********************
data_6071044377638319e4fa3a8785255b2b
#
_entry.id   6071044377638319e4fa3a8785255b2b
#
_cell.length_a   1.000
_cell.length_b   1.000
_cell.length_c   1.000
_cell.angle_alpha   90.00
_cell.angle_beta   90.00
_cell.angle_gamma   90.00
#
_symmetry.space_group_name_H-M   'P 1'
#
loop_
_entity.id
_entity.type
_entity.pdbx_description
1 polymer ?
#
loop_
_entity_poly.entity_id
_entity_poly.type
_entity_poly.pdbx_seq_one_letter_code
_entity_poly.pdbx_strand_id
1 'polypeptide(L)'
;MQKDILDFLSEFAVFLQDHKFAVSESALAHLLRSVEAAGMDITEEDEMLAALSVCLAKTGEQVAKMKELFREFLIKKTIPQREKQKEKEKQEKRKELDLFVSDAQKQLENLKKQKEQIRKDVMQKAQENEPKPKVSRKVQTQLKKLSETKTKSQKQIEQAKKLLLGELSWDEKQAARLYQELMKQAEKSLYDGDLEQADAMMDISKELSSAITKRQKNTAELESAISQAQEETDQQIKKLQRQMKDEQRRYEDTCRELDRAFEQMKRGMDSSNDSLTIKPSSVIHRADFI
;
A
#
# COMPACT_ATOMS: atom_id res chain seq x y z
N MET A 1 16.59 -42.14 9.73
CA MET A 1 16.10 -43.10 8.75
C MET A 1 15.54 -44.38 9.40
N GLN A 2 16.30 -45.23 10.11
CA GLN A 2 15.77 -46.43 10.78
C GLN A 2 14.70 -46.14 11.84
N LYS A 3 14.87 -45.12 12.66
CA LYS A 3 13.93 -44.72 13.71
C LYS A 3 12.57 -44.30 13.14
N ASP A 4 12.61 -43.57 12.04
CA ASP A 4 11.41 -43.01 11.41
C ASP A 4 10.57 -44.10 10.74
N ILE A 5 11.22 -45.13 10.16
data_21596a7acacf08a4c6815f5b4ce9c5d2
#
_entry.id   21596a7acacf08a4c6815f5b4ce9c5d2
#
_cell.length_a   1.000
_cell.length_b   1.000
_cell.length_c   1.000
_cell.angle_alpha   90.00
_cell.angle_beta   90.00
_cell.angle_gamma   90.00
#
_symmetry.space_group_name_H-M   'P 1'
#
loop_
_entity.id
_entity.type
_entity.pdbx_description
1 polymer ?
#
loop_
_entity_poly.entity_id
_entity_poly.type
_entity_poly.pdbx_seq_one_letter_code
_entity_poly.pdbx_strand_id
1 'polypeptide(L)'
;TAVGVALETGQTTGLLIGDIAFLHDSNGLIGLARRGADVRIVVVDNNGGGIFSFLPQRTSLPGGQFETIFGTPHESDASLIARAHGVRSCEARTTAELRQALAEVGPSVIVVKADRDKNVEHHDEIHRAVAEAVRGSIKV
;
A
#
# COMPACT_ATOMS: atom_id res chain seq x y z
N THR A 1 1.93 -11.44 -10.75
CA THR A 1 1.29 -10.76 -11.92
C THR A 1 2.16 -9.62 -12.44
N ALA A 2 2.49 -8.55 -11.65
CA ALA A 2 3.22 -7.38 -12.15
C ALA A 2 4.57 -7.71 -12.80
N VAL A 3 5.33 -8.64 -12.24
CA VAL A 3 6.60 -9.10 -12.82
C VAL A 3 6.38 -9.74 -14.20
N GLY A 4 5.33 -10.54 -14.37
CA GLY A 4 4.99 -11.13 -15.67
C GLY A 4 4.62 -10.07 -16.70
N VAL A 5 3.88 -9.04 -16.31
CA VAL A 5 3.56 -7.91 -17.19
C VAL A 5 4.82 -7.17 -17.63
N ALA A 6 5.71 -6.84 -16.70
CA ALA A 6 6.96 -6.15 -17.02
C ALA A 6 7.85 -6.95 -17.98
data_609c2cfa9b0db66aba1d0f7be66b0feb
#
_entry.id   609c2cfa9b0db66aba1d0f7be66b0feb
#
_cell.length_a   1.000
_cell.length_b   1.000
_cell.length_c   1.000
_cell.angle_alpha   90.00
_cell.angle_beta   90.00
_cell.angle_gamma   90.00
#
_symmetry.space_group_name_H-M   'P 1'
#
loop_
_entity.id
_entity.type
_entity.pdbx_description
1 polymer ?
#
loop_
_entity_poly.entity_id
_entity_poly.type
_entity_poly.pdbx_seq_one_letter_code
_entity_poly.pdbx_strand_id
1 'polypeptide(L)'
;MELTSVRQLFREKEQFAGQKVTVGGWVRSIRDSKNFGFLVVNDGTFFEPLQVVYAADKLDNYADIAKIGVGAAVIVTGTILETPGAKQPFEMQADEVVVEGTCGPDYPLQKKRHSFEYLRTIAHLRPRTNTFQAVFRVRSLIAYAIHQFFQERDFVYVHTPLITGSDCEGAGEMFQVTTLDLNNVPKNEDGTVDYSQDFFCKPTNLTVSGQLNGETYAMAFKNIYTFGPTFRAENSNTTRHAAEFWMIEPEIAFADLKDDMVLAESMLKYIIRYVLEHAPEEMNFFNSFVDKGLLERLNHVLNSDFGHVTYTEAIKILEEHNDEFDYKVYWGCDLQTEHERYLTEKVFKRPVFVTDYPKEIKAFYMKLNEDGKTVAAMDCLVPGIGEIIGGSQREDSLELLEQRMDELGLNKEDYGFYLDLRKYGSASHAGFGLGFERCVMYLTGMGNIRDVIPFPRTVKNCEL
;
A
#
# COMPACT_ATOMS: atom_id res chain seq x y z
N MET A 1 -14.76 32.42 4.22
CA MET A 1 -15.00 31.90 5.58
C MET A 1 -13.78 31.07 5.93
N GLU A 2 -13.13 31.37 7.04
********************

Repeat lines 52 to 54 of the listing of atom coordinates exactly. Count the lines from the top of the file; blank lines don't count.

_cell.angle_beta   90.00
_cell.angle_gamma   90.00
#